iPad mini newbie to iPad, questions please.

Discussion in 'iPad' started by kenny1999, Dec 16, 2013.

  1. kenny1999, Dec 16, 2013
    Last edited: Dec 16, 2013

    kenny1999 macrumors member

    Oct 15, 2012

    Being a complete newbie to iPad, I have bought an iPad Mini with retina display (simple Wifi version only without 3G/Cellular) from the local apple store. Now I have some questions.

    1. This is only a Wifi version. My mobile service provider allows sharing 3G data through Wifi with Personal hotspot setting. I think it's high time to buy a portable charger/battery for my iPhone (and iPad as well). There are a lot of such battery/charger in the market. (I am next to China) . I would like to know what do I have to take care of when buying such portable charger? They might range from 4000mAh to 20,000mAh battery size, is this number bigger always better? I still remember many years ago I had a HTC mobile device and I charged it with a bad charger and the battery became bigger and bigger and it was obviously abnormal and i threw it away.

    Could the battery of iPhone or iPad overcharge or result in any disadvantages if they are being charged with unknown portable charger.

    2. What is the best material of an iPad case if I don't want to invest on the original smartcover? Leather or Silicone? Could leather traps the heat and make the iPad too hot? Would Silicone be too tough to scratch the iPad? Thanks all

    3. My iPad is still newly unboxed and has never been turned on. In order to conserve the battery and enjoy the device in the best way, I would like to know if there are such old school rumors like charging the battery for 10 hours or 24 hours for the first time or something like using up all the battery (to 0%) before re-charging it? Thank You
  2. v0lume4 macrumors 68000


    Jul 28, 2012
    Howdy, Kenny! I couldn't be more happy for you and your new iPad. Congrats! :) Regarding your questions...

    Those cool portable chargers you're talking about all have batteries of their own inside, and depending on which one you buy you can get a high capacity charger (like 20000mAh) or a lower capacity one (like 4000mAh). Those numbers, 20000 and 4000, are simply referring to the size of the battery inside the portable charger. Higher doesn't mean a greater chance of your phone battery exploding. The USB interface will take care of the rest for you, making sure no phone or iPad batteries are getting damaged. How big of a portable battery should you get, though? I can't recommend because I haven't the slightest clue, but keep in mind that, as a benchmark, the iPhone 5S has like a... 1100mAh battery in it. Or something. Somewhere around that number. The bigger portable battery you buy, the more times it'll charge your phone and iPad before you have to recharge the actual portable charger.

    For the cases, don't worry about overheating at all. Truly. Probably 90% of your time using your iPad it won't even get remotely warm. The other 10% of the time, I guarantee it won't get past "warm." iPads don't have a long running history with just overheating. Well, except for the iPad 3. But we're past that.

    Battery charging tips? There's really no urban legends about batteries these days. New devices use lithium-ion batteries, which don't suffer from overcharging or any of those weird problems from portables ten years ago. As a matter of fact, they say just to plug your phone or iPad up whenever you have the chance. I mean, if it's sitting at like 50% battery, and you're about to sleep and know you'll use it a lot the next day, charging it back up to 100% overnight won't hurt a thing.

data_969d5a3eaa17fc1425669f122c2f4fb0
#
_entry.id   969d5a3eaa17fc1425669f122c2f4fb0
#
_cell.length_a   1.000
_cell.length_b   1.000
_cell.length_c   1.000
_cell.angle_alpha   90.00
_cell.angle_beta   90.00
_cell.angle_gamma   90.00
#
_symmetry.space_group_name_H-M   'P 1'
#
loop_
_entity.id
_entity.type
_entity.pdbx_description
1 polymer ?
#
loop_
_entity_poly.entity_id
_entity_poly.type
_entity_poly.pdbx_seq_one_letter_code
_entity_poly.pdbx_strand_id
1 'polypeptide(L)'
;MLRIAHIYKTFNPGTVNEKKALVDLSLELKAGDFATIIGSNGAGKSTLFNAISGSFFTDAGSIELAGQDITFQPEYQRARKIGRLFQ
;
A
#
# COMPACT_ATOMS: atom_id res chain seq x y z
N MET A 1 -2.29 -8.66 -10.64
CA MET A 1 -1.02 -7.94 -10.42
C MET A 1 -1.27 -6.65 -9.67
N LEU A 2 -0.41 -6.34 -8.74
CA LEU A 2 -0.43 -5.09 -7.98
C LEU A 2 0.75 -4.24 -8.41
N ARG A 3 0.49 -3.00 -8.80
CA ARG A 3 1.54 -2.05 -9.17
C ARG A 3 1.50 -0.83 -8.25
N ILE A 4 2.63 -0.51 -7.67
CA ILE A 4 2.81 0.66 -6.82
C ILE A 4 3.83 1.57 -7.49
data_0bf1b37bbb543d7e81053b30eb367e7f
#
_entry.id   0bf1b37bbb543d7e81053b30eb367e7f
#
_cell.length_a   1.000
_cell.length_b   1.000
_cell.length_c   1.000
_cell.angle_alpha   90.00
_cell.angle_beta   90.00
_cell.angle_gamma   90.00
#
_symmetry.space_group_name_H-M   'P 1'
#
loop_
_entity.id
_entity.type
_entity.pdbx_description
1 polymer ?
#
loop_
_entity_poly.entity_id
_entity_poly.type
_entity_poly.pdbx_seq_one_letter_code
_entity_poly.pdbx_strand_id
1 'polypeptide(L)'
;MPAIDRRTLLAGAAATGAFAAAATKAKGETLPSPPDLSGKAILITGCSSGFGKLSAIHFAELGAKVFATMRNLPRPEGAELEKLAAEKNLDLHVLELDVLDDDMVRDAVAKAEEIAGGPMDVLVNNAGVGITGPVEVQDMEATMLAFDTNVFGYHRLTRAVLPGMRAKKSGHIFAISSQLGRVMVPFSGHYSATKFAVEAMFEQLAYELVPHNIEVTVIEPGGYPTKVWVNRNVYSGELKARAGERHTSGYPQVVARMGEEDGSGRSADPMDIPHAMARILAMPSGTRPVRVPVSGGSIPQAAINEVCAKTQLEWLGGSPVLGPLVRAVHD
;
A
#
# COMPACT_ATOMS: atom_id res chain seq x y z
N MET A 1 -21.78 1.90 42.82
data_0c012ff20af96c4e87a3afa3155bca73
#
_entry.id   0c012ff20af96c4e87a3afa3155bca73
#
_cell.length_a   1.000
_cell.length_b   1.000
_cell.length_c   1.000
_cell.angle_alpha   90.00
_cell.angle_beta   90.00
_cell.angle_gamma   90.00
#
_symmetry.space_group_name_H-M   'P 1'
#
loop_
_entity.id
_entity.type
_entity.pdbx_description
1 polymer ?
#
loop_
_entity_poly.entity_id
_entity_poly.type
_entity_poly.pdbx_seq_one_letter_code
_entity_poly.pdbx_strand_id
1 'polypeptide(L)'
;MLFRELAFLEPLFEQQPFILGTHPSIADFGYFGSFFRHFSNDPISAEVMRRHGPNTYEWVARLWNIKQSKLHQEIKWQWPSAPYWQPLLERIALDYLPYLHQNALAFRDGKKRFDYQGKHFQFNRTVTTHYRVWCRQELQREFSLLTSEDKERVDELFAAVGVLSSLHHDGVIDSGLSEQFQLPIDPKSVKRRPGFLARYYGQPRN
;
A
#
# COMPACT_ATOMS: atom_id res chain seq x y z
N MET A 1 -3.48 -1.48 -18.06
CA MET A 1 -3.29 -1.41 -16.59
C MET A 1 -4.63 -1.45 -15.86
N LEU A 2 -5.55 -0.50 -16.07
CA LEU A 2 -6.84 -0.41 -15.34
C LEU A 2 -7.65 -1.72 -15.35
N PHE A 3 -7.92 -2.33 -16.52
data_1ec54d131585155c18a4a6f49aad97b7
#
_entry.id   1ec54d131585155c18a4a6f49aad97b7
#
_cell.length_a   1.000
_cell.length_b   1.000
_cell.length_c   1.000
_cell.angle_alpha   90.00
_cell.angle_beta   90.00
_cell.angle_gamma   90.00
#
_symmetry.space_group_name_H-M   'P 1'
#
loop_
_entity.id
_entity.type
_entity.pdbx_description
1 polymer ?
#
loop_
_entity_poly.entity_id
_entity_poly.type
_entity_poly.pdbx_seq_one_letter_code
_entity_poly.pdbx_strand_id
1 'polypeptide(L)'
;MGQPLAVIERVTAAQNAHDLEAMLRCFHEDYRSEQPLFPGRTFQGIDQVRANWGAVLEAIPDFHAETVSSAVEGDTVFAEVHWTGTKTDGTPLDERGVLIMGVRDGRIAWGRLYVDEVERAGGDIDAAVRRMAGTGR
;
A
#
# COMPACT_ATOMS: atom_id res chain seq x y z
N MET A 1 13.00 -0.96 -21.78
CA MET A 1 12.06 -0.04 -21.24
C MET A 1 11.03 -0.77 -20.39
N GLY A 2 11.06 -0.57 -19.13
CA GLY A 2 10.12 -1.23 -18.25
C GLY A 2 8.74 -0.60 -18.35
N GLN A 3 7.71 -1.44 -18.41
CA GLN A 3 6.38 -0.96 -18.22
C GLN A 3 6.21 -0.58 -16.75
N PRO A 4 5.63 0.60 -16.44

Congratulations again!
  3. kenny1999 thread starter macrumors member

    Oct 15, 2012

    Hello Thank you for your very detailed explanation! I am highly appreciated!

    Yes, but I still remember the time when I bought my first laptop computer in the year of 2000, the laptop used Lithium-ion battery already at that time. I think those urban legends and wired rumour was coming up later than that. Do you mean Lithium-ion is expensive so they are only extensively used in recent years

    1. I have two iPhone 4S and one iPad Mini with retina display to carry with me. Could a piece of 10400mAh portable charger be a very sufficient backup for my two iPhone 4S and one iPad for one full day and I don't have to worry too much when I use my iPhone 4S as personal hotspot or doing GPS or watching video with maximum brightness and I don't have to worry about the battery by the end of the day? (One full day means 8-10 hours)

    2. Once I've decided the size of batteries like 10400mAh, is it already ok to pick any brand and are they more or less the same stuff as long as they are 10400mAh

    3.There are still some comments on the web saying that in order to conserve the battery we should not discharge our iPhone or iPad to 0% before recharging. And since there are, though not exact, but limited number of charging and discharging cycles for a battery so we should not charge the battery when the battery is still 50% or 40% full because it would waste a cycle, and thus lowering the lifespan of the battery. We should use our iPhone/iPad, discharging the iPhone or iPad as much as we can before next connecting it to USB charger again. Are these bu11shit too? It sounds make-sense. I don't know.

  4. Night Spring macrumors G5

    Night Spring

    Jul 17, 2008
    I haven't used a portable charger, so I can't help you with your questions about that. But I can tell you that the iPad's battery should last all day without recharging. If you are able to charge it every night, you don't have to worry about a portable battery for the iPad. Just worry about how to make your iPhone last you all day.

    As for battery cycles, the way I understand it is if the battery is at 50% and you charge it to 100%, that is one half a cycle. In other words, no need to worry about "wasting" a cycle, just top it off whenever you are near a power outlet.
  5. HEK macrumors 68040


    Sep 24, 2013
    US Eastern time zone